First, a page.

The Green Deal Industrial Plan is a first step towards ensuring that Europe maintains its competitive edge. But I believe this is an area where we need to do more, especially bearing in mind that instruments like the RRF and InvestEU are running only until 2026 and 2027, respectively. As we look ahead, Europe will need to set common objectives and design common projects that will be financed jointly. We must finance projects for which a European scale represents an advantage – projects of common interest for Europeans.

This new industrial race can be good news for the planet, because it means that the world's largest economies are getting serious about accelerating the green transition – something the EU has long pushed for. And where those lead, others will follow. Competition can spur more innovation, bring down prices and give consumers greater choice.

But these developments can also spell trouble if, instead, they lead to a subsidy race, if they push countries to erect trade barriers and if international cooperation breaks down.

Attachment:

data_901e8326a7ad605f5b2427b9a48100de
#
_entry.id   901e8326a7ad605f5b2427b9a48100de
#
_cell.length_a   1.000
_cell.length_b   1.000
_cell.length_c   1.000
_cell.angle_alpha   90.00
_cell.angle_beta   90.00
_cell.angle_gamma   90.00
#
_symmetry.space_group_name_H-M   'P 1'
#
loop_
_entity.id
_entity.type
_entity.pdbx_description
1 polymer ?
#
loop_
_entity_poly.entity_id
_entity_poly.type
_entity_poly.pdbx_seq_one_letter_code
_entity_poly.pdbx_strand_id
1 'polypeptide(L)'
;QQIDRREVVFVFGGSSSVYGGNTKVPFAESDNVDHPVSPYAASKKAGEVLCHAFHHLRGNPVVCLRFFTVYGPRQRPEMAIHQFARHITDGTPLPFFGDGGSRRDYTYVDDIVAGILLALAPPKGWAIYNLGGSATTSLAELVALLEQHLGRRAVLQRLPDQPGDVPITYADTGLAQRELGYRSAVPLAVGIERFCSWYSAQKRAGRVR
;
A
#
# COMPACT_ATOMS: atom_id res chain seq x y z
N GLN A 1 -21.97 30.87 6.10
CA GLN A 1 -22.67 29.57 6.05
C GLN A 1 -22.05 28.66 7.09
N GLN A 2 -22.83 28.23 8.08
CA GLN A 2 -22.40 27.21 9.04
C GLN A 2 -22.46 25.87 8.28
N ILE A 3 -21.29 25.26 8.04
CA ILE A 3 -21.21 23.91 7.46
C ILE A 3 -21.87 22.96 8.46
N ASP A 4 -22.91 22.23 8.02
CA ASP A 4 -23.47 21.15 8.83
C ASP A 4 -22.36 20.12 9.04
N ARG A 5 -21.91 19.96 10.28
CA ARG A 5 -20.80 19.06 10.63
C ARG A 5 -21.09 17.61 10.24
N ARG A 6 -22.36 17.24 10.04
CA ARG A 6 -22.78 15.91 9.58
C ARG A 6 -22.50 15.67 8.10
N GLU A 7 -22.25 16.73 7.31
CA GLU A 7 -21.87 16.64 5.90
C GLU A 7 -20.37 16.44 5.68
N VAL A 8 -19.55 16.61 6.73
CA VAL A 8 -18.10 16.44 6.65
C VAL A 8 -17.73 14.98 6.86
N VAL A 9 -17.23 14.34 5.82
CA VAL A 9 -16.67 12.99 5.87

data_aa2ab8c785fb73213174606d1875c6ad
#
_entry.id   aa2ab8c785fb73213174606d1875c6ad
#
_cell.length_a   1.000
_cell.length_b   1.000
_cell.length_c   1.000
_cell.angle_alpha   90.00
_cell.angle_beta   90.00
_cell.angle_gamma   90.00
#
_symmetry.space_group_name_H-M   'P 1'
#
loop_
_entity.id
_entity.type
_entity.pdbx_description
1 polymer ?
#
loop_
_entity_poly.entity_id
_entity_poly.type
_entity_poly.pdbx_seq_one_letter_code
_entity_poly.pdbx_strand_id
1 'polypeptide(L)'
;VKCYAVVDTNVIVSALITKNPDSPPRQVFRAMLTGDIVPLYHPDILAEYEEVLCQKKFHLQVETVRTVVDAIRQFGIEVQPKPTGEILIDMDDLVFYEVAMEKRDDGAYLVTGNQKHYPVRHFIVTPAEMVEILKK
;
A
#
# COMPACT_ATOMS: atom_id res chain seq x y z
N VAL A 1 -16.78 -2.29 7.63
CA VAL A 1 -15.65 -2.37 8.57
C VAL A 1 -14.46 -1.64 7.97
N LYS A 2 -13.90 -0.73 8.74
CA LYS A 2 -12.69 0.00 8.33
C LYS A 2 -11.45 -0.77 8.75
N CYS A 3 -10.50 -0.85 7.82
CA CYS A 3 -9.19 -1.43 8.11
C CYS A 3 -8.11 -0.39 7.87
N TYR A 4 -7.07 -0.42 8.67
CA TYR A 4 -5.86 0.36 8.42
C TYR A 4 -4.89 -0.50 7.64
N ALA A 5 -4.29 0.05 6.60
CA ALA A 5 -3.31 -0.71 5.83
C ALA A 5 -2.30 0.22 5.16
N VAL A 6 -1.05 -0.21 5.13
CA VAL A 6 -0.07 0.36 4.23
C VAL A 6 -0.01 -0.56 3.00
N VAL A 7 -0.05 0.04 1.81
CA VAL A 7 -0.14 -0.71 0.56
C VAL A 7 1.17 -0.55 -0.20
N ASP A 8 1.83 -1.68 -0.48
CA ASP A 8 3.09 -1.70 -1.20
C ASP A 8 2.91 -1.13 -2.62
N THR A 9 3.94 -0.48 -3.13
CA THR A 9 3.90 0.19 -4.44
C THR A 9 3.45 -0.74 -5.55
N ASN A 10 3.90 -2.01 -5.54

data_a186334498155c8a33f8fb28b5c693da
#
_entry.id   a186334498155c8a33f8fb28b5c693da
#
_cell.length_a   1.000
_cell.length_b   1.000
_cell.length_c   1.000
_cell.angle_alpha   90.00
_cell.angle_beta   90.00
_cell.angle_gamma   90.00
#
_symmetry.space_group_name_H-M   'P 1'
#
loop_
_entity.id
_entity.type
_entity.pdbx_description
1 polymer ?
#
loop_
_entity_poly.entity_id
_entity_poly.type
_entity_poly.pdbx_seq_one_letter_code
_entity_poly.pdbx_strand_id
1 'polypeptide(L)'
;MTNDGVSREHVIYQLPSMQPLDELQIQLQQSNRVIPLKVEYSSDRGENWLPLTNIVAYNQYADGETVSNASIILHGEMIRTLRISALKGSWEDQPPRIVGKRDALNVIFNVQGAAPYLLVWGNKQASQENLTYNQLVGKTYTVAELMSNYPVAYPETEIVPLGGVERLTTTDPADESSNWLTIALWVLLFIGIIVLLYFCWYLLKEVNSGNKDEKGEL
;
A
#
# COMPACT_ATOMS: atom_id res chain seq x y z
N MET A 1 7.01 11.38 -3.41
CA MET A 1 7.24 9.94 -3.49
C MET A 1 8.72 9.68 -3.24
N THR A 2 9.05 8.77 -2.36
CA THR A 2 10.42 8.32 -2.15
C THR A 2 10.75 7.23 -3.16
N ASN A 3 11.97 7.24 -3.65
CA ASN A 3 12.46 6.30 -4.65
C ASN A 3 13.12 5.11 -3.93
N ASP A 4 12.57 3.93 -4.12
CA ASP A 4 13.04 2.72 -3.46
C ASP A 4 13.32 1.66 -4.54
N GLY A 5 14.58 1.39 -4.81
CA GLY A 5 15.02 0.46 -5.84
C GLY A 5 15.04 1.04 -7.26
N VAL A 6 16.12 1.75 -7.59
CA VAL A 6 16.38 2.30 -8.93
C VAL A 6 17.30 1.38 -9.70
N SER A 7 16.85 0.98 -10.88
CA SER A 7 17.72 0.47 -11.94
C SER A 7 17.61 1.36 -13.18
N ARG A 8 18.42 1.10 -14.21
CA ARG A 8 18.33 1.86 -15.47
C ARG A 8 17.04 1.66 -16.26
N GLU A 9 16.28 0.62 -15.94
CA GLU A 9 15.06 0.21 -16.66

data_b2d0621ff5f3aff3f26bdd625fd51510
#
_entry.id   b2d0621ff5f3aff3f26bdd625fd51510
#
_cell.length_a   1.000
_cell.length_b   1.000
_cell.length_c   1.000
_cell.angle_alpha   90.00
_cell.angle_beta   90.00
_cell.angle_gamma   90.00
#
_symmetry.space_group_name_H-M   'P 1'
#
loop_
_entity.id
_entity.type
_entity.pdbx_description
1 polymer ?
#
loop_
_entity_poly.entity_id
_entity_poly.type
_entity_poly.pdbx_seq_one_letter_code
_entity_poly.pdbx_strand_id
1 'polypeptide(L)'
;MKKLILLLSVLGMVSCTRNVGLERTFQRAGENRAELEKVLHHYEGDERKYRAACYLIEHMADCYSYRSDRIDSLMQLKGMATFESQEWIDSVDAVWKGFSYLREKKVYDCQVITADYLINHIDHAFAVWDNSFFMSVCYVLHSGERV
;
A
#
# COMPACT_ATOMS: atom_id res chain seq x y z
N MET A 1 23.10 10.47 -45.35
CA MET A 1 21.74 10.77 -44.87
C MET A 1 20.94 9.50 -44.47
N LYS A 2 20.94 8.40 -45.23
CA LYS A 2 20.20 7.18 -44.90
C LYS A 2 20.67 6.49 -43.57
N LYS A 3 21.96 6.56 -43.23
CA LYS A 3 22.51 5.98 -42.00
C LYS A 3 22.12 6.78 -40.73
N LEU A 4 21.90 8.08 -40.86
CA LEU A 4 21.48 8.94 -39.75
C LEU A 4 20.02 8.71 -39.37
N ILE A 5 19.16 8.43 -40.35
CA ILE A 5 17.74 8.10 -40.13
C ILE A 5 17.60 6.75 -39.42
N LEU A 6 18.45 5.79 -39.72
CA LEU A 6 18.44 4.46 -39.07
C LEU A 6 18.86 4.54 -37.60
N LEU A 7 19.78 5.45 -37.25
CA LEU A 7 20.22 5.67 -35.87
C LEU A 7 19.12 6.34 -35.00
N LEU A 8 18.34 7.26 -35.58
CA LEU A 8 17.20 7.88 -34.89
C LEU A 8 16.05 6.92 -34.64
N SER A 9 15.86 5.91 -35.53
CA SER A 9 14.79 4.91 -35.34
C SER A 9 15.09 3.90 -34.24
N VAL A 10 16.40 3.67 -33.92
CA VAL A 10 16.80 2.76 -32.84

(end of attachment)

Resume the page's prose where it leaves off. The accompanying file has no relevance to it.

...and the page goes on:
Because as we have seen in today's third panel – we need international cooperation to tackle climate change and mobilise the clean energy investments required in emerging and developing economies. Richer nations must support climate-vulnerable countries in both the transition and in adapting to the consequences of the climate crisis that are already here. The EU will continue to play its part.


Ladies and Gentlemen,

Delivering on the green transition is an environmental necessity, an economic opportunity and a geopolitical imperative. It requires, as we have seen, investments on an unprecedented scale. But it also requires broad social acceptability.

We must be mindful about the possible distributional effects of our policies. And we must ensure that the transition really is a just one, that efforts are shared fairly, and that workers have the skills they need. Our success or failure on this front is not just a moral question, it is also a sine qua non for the transition itself to succeed. Also the upcoming elections provide a timely reminder of this fact.

The European Green Deal is one of the key legacies of this Commission. It will be up to the next Commission to take it forward. Staying the course of the Green Deal is the right thing to do, provided we balance long-term ambition with pragmatism and common sense. If we do so, I am convinced that Europe can preserve its global leadership in driving the green transition.